Binge drinking has been the subject of multiple hit films, tv shows, and social media memes, but it’s not just harmless fun.
For many people, experimenting with binge drinking is the first step down the path to an alcohol use disorder.
About Binge Drinking
When most people think of binge drinking, they think of someone getting wild and crazy at a party. However, binge drinking has nothing to do with where you are drinking, and it involves a lot less alcohol than you’d expect.
For men, the Substance Abuse and Mental Health Services Administration (SAMHSA) says having 5 or more drinks on the same occasion at least once in the last 30 days constitutes binge drinking. For women, that number drops to 4 in the same time frame.
If you consume this amount of alcohol in a two-hour time span, this is roughly the amount you’d need to be considered legally impaired for the purpose of operating a motor vehicle. It would raise your blood alcohol content (BAC) to 0.8%.
The Centers for Disease Control (CDC) reports that 1 in 6 adults in the United States binge drinks four or more times per month. Binge drinking is most common among men and people ages 18-34.
While moderate drinking has been thought to offer mild protective health benefits, binge drinking only creates adverse health effects. It increases your risk of being involved in an accident, crime, or risky sexual encounters. Over time, binge drinking also raises your risk of developing several types of cancers, high blood pressure, and heart attack.
The two groups of people who face the highest health risks from binge drinking are teens and pregnant women. Drinking to excess while the brain is still developing can create permanent cognitive changes. Pregnant women who engage in binge drinking put their babies at risk of miscarriage, stillbirth, or fetal alcohol spectrum disorders that can result in serious physical and mental birth defects.
How to Tell if You May Have a Drinking Problem
Binge drinking doesn’t necessarily mean you have a drinking problem. Many people who engage in binge drinking only do so sporadically and feel no ill effects between binges. However, binge drinking is considered a well-known risk factor for an alcohol use disorder, with over 90% of adults who drink excessively saying they’ve engaged in binge drinking in the last 30 days.
The diagnostic criteria for an alcohol use disorder focuses on how your alcohol consumption affects your life, while the criteria for binge drinking simply focuses on how much alcohol you consume at one time.
Since there is evidence to suggest that alcohol use disorders run in families, people who have parents, grandparents, or siblings with a drinking problem may have the greatest difficulty regulating their alcohol consumption while binge drinking.
If you’re worried about your drinking, questions to ask yourself include:
- When you drink in a group, do you continue drinking after everyone else has stopped?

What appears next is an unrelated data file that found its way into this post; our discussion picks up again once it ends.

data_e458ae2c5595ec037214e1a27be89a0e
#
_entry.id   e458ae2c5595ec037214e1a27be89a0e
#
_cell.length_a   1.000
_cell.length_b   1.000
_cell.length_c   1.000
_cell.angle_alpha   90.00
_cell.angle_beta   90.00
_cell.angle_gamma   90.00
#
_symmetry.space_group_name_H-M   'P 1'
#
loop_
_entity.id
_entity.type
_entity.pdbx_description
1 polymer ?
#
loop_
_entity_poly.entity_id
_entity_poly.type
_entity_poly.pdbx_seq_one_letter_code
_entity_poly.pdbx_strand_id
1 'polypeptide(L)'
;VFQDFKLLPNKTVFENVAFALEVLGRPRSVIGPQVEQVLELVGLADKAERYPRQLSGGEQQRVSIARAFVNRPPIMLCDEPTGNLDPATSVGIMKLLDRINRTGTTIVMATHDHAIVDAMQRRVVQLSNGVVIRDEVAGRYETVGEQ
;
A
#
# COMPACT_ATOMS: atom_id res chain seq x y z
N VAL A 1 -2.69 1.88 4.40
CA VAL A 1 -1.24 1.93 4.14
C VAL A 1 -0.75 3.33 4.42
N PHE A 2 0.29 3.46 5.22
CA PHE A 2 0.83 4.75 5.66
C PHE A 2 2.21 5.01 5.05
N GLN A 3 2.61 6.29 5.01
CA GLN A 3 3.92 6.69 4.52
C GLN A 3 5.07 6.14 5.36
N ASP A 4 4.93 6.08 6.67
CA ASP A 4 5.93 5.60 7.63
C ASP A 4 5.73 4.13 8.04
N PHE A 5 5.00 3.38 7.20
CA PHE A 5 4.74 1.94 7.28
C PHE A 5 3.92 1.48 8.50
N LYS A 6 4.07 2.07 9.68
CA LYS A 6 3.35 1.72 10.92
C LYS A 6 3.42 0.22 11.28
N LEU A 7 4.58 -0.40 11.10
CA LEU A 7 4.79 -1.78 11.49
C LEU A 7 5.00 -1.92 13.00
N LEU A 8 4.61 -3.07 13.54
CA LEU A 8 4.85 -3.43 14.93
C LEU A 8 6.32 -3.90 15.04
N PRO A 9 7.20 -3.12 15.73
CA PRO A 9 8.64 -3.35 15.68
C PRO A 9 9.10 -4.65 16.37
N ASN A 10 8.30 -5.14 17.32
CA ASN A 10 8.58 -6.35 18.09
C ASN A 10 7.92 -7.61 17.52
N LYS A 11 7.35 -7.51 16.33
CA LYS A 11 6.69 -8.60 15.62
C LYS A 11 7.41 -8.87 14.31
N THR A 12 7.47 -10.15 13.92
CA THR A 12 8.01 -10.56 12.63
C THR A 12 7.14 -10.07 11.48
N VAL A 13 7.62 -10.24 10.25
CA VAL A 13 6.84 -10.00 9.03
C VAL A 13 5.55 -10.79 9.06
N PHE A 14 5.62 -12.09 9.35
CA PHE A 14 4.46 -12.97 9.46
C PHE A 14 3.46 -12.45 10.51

- Is drinking your default response to stressful life situations?
- Does your tolerance for alcohol seem to be increasing?
- Does it make you uncomfortable to be in certain situations without drinking?
- Do you feel guilty about your drinking?
- When you’re unable to drink, do you notice shaking, sweating, loss of appetite, and other uncomfortable withdrawal symptoms?
- Do you have frequent blackouts when you drink?
- When you’re sober, do you regret some of the things you did when you were drinking?
- Are you experiencing problems at work or school because of your drinking?
- Have your friends and/or family members expressed concern about your drinking?
- Have you been charged with a DUI or other alcohol-related offense?
- Do you feel as though it would be impossible for you to stop drinking?
The more of these questions you can answer yes to, the more likely it is that you have an alcohol use disorder. Alcohol use disorders can affect people of all ages, races, genders, and socioeconomic backgrounds. An alcohol use disorder is an illness that alters your brain chemistry and can’t be cured with willpower alone.
Getting the Help You Need
Addressing alcohol abuse requires developing a personalized treatment plan that combines individual, group, and family therapy with experiential therapies such as art therapy, music therapy, and equine therapy. This helps you learn to process your emotions and cope with stressful situations without turning to alcohol.
Many people who abuse alcohol also suffer from mood disorders such as anxiety and depression. If you have a co-occurring disorder or dual diagnosis, it’s vital for both issues be addressed simultaneously. A true recovery heals the mind, body, and spirit.
If you or someone you love is in need of alcohol or drug treatment, contact us anytime at (877) 977-3268. We are here to help.
Fact Sheets – Binge Drinking. Centers for Disease Control and Prevention.
Am I Alcoholic Self Test. National Council on Alcoholism and Drug Dependence.
The Dangers of Binge Drinking. University of Rochester Medical Center.